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(posted: January 19th, 2016)
We are taught that the f-word is shameful, and that we should avoid its use.
No, not that f-word, this one:
But failure is how we reach success.
A quick glance at the clock on the wall made my heart stop. It was almost the end of the first day of the big board retreat I was facilitating. The board, 50 CEOs from competing organizations, was nowhere near reaching their goals for the day.
The executives couldn't seem to work together to decide strategy and set the policies for the coming year, in spite of the fact that the goals were beneficial for the industry as a whole.
We were behind schedule, the busy execs only had one more day, and it was starting to look like the whole thing was going to implode.
It was starting to look like a failure--My failure.
I had successfully facilitated many board meetings before this one, effectively soothing ruffled feathers and calming outsized egos to get important strategic work done, so why was this one going south?
After we broke for the evening, tired and worried, I sat down to evaluate the day. How was I going to save this?
Failure and defeat can be some of our best teachers, but leaders are often afraid to let their people fail. In corporate culture it is considered better to play it safe and make the same choices again and again, because failure brings recriminations, and shame.
But, as the saying goes,
"Success is never final and failure never fatal. It's courage that counts."
Leaders need to be able to deliver risky, edgy, breakthrough ideas, plans, presentations, advice, technology, products, leadership, and more, without any fear of failure.
People tend to view failure and success as mutually exclusive. It's you in the middle with failure on one side and success on the other. With this model, you have to turn away from failure to move towards success. But if you look at it as a continuum or a progression, failure then becomes part of the process. Success is the destination and failure is a stepping stone along the path.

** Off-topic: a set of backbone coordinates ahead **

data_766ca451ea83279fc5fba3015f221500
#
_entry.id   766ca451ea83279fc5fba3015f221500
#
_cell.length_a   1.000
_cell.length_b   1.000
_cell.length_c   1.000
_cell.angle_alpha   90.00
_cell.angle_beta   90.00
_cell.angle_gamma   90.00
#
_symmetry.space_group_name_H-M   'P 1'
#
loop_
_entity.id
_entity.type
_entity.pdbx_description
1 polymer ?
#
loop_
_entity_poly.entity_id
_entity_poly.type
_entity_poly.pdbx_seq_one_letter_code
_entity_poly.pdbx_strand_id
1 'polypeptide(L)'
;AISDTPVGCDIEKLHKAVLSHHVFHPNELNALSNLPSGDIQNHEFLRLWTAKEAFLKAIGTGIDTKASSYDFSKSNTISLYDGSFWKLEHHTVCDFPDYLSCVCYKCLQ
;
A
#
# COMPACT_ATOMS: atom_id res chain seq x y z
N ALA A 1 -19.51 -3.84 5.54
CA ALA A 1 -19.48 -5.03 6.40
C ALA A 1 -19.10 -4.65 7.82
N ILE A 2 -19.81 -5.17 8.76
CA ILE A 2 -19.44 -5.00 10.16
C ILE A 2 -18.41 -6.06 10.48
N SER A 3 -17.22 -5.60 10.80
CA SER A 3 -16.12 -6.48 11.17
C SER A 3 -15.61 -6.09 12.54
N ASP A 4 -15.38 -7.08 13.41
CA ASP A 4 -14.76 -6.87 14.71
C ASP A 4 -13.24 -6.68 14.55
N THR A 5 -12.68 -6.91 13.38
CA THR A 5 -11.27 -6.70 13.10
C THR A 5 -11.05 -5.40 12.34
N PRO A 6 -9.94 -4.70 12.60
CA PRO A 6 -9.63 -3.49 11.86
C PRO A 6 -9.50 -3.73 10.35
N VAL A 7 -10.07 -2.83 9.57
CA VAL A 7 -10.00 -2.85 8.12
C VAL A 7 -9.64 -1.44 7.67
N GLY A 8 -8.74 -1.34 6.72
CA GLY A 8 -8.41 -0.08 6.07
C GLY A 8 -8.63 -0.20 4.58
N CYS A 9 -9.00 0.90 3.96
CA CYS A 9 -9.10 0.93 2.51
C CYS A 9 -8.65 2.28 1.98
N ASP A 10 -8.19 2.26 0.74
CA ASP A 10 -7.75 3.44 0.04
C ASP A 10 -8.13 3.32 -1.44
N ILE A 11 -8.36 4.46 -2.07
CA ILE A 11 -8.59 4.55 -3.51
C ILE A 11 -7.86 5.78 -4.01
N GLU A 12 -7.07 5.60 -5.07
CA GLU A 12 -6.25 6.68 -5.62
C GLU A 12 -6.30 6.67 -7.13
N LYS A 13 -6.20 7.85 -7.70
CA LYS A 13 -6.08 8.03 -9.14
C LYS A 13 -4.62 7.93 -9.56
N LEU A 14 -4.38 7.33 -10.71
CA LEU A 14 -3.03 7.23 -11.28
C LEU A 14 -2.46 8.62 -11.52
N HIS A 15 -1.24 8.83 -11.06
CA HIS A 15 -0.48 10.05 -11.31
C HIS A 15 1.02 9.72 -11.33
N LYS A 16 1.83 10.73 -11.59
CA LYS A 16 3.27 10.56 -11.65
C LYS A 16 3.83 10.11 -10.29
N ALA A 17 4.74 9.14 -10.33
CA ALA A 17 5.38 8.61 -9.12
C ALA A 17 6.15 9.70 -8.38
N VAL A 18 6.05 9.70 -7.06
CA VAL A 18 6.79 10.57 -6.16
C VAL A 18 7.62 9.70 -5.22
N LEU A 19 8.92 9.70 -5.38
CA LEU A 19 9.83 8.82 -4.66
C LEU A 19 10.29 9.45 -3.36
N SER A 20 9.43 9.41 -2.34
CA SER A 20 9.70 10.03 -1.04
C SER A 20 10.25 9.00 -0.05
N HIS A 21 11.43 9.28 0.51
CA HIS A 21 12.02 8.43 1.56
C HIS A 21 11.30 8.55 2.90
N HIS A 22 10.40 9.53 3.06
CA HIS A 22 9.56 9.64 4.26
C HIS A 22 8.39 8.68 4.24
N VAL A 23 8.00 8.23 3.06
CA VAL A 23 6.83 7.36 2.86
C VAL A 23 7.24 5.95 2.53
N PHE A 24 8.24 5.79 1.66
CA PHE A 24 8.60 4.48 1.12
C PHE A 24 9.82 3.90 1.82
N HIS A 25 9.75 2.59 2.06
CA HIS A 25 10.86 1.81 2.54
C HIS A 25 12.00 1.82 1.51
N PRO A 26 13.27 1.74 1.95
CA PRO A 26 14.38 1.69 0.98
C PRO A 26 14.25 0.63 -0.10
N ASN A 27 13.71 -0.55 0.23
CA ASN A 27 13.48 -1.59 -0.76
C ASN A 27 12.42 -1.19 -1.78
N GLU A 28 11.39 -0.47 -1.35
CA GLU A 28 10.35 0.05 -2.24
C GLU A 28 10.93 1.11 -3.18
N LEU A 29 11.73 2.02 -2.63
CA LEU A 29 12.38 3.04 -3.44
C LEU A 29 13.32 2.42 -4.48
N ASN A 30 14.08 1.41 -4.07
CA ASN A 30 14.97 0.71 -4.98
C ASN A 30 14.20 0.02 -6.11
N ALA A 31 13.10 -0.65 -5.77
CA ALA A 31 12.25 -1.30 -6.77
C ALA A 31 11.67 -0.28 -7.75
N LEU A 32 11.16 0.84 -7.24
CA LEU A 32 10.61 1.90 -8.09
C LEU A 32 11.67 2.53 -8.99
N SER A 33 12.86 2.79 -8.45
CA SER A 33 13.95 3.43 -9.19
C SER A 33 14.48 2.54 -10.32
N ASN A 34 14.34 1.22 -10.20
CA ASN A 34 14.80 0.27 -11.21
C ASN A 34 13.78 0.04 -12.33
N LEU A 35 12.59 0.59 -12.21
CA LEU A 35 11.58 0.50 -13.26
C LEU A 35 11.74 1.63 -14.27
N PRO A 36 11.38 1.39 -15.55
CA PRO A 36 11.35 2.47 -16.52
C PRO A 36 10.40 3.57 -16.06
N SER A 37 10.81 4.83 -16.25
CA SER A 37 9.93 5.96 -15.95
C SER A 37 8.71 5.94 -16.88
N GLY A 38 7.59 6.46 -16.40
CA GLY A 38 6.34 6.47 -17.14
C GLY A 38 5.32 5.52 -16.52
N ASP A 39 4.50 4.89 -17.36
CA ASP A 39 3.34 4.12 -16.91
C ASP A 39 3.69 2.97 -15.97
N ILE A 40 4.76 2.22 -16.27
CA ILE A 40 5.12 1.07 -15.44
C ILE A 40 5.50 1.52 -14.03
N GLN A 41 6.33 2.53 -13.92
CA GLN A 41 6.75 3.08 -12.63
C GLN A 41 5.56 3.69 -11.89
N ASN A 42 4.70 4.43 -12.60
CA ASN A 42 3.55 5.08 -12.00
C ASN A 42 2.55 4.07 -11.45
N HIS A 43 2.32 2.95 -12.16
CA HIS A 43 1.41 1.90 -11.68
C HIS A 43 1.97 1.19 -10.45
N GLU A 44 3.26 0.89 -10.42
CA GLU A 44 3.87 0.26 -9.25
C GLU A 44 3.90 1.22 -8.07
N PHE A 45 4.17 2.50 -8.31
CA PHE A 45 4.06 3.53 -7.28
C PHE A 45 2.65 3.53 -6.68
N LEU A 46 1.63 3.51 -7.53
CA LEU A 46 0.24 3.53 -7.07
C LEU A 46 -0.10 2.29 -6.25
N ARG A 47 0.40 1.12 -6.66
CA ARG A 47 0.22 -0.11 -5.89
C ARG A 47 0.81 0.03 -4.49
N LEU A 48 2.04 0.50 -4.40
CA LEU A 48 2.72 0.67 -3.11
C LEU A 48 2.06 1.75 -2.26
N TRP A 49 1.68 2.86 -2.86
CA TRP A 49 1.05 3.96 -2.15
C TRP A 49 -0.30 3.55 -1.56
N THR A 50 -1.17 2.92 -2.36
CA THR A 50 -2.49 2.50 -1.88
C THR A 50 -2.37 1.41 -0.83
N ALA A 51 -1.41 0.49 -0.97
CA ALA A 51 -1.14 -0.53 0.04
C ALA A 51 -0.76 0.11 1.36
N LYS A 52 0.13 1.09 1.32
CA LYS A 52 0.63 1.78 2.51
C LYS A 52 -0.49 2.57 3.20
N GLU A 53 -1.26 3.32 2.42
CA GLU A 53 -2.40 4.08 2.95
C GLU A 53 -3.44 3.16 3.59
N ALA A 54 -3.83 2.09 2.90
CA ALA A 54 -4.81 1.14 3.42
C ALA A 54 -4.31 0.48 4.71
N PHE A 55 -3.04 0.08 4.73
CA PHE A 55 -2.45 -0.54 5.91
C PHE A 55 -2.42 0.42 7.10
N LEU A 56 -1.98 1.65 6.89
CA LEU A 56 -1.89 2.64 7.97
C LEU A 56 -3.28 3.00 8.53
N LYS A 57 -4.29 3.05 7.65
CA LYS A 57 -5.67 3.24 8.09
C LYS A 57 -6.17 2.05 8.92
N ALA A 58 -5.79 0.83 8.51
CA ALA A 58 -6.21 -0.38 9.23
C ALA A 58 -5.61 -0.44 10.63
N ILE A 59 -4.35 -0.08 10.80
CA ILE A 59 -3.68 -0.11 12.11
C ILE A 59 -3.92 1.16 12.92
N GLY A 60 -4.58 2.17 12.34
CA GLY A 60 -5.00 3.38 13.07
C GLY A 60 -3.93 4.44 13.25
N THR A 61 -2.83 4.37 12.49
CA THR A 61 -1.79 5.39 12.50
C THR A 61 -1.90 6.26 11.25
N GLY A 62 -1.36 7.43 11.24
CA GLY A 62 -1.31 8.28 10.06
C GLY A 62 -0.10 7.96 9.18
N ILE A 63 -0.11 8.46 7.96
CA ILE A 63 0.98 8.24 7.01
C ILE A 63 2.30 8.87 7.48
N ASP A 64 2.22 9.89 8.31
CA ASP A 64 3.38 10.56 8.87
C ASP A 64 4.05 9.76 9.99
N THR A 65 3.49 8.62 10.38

When leaders have the courage to embrace failure as a key element of success, for themselves and their teams, amazing things can happen.
Perhaps the most important thing leaders can do is to make failure acceptable by changing the culture of their organization. Make it clear that failures and mistakes are not going to incur blame (other than intentional negligence). Foster an environment where failures are willingly surfaced because they will be honestly evaluated to determine what can be changed or done better the next time.
In my situation with the executive board, I was alert to what was happening in the meeting and aware that the board was not progressing as expected, so I was able to identify the problem, analyze what was going wrong and experiment with a different format.
I "failed fast" by catching it quickly and applying a creative solution.
Organizations can learn from failure by applying these three key actions:
Ask: What happened?
Not: Who did it?
With my quick solution in place, the last day of the big retreat went off without a hitch, participation was high, and the board members accomplished their objectives, and more. In fact, they asked me to return. What could have been a failure was transformed into a success.
Failing again and again can be valuable, as long as what is learned brings you closer to your goals.
So...I hope I've convinced you to use the f-word more often!
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